These shifting contours of the public sphere are equally explored in part 3, "Cultural Plurality and Cultural Politics after Apartheid." Elaine Salo, for example, looks at the ways in which youth in Manenberg have renegotiated urban space and opportunity by redefining notions of masculinity and femininity through access to and appropriation of the material and media resources of a global public sphere. Adopting a slightly more insular method, Andrew Spiegel traces the various meanings of the expression "spaza"--which range from adjectives such as "informal," "imitation," "fake," and "unreal" to the verbs "bewilder" or "eyeblind"--to identify the contours of a critical urban discourse centered on how people interpret situations and power via this term. Shannon Jackson similarly excavates the "civic-mindedness" of Coloured South Africans by locating its historical roots through practices of memory, domesticity, and urban belonging, thus challenging what she perceives as more present-focused, instrumental views of this identity, and others, as of late. Rafael Marks concludes the collection with the spectacle of Cape Town's Century City, arguing that this "city within a city" represents a new level of privatizing and commodifying public life. When ideas of equitable development and global capital confront one another, the latter typically wins out. As Marks writes,
"The city is beholden to private developers and democratic planning processes have been marginalised. Far from attempting to rectify the inequalities and spatial patterns of the apartheid city, the free market has intensified existing divisions. The rich retreat into their well-serviced laagers, protected by fences, private security and nostalgic fantasy, while the poor are locked outside, battling with decreasing public services. The apartheid legacy of (urban) segregation continues to intensify with differing access to goods and services" (p. 241).
These lines in many ways summarize the volume as a whole, underscoring the ineluctable manner in which post-apartheid politics and social life have intersected with the variegated pathways and demands of global capital, to compromise many of the ideals of anti-apartheid struggle. This convergence of political autonomy and economic entanglement appears to link South Africa's transition with that of other African countries, which experienced similar binds earlier, albeit with tangible socialist options that the Cold War once provided. Nevertheless, a key strength of this text is its effort to identify the critical ways in which South Africa's "multitude" has intervened in this ongoing process, to challenge policies and perspectives that would have them remain passive. As with many edited collections, there are some imbalances and areas for further consideration. For example, the case studies presented are almost exclusively urban in focus. The popularity of researching peasants and rural areas that existed from the late 1970s to the mid-1990s has waned dramatically. Among urban areas, the collection is tilted decidedly toward Cape Town. Durban and Johannesburg receive little attention. On another level, there is too, at times, a rhetorical quality to many of the arguments presented, with descriptive keywords such as "discourse," "contested," "struggle," and "fluid," for example, standing in for ethnographic detail. Furthermore, from a conceptual standpoint, the three sections blend into one another for the most part, rather than maintain the distinctions suggested by their titles. Still, these critiques stem from the observable strengths of this collection. Robins and his contributors have added new perspectives and ideas to an important research agenda, one that will no doubt preoccupy scholars--and activists--for some time to come.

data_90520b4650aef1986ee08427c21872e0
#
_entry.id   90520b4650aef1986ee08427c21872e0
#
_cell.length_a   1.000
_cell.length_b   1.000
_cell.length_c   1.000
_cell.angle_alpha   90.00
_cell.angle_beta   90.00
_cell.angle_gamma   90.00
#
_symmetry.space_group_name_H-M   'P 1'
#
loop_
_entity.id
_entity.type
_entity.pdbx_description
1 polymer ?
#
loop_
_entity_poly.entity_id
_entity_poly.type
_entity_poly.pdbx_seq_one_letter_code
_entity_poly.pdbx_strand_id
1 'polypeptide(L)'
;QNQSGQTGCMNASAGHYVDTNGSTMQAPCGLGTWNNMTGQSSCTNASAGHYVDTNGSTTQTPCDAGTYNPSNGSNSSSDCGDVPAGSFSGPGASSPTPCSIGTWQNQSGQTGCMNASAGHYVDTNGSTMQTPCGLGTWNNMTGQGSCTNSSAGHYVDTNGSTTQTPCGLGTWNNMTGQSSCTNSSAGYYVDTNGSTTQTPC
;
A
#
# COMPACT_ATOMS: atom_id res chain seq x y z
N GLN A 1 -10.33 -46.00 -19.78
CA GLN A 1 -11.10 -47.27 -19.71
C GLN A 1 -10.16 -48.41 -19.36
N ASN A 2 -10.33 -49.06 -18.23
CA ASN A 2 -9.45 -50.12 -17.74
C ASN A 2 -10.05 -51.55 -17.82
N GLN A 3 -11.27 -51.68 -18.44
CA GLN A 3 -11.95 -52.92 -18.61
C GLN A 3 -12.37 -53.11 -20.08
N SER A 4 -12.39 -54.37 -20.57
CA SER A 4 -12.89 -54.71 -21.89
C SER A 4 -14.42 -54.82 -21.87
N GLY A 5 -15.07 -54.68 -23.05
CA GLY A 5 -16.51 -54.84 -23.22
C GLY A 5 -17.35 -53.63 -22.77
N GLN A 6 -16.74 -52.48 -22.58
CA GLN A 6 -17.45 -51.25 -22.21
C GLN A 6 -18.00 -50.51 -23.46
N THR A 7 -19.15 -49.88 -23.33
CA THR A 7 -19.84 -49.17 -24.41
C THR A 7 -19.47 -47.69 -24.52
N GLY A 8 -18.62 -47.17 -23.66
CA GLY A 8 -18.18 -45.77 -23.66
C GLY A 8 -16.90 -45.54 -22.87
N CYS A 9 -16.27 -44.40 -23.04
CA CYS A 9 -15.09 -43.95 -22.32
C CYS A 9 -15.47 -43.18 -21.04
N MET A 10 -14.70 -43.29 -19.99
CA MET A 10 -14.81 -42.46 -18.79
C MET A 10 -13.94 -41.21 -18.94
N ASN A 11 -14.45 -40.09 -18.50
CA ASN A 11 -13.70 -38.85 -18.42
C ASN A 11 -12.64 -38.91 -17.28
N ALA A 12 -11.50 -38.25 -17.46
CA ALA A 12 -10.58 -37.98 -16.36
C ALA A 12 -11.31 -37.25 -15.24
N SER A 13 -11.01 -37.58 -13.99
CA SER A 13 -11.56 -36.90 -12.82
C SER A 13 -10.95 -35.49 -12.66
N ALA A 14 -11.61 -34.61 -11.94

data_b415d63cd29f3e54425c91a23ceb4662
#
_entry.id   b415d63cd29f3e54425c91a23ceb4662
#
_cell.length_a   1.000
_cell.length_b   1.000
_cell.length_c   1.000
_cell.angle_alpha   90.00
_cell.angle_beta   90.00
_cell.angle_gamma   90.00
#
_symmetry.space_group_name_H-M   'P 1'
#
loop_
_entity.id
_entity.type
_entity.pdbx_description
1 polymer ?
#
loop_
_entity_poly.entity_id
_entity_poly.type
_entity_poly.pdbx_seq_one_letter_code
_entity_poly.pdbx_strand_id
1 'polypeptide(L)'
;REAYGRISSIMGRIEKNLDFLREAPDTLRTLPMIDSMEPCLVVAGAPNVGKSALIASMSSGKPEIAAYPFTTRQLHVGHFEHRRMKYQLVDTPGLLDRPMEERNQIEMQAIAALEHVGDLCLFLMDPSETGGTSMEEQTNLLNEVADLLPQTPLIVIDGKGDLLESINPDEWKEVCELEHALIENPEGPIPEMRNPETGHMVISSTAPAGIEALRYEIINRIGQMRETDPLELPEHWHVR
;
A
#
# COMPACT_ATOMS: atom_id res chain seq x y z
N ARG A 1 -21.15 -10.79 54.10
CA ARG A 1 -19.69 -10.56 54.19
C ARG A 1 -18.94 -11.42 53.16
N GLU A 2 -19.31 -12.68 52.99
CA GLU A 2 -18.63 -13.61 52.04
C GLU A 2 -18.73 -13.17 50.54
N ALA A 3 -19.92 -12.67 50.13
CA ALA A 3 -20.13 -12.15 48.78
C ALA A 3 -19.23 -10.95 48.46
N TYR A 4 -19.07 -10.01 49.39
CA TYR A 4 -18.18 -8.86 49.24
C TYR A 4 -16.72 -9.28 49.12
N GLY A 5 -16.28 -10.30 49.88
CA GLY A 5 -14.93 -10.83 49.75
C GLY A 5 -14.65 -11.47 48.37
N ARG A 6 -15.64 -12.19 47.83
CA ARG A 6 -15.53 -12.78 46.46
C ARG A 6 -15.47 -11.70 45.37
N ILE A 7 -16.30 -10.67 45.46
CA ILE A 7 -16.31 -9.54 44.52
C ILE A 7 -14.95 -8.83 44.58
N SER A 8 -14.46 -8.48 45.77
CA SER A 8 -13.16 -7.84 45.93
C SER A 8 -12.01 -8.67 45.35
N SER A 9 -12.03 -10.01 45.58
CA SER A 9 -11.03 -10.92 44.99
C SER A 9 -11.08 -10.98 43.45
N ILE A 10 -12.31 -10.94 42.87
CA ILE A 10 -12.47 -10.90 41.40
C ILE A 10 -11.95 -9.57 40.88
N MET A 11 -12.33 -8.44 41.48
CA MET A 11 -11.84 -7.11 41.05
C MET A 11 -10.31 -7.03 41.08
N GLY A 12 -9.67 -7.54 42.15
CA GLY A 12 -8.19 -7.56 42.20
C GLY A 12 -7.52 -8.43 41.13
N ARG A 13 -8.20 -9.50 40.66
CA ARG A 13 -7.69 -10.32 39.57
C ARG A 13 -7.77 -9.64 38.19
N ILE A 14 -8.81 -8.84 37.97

. Antonio Negri and Michael Hardt, Multitude: War and Democracy in the Age of Empire (New York: Penguin, 2004).
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Christopher Lee. Review of Robins, Steven L., ed., Limits to Liberation after Apartheid: Citizenship, Governance and Culture.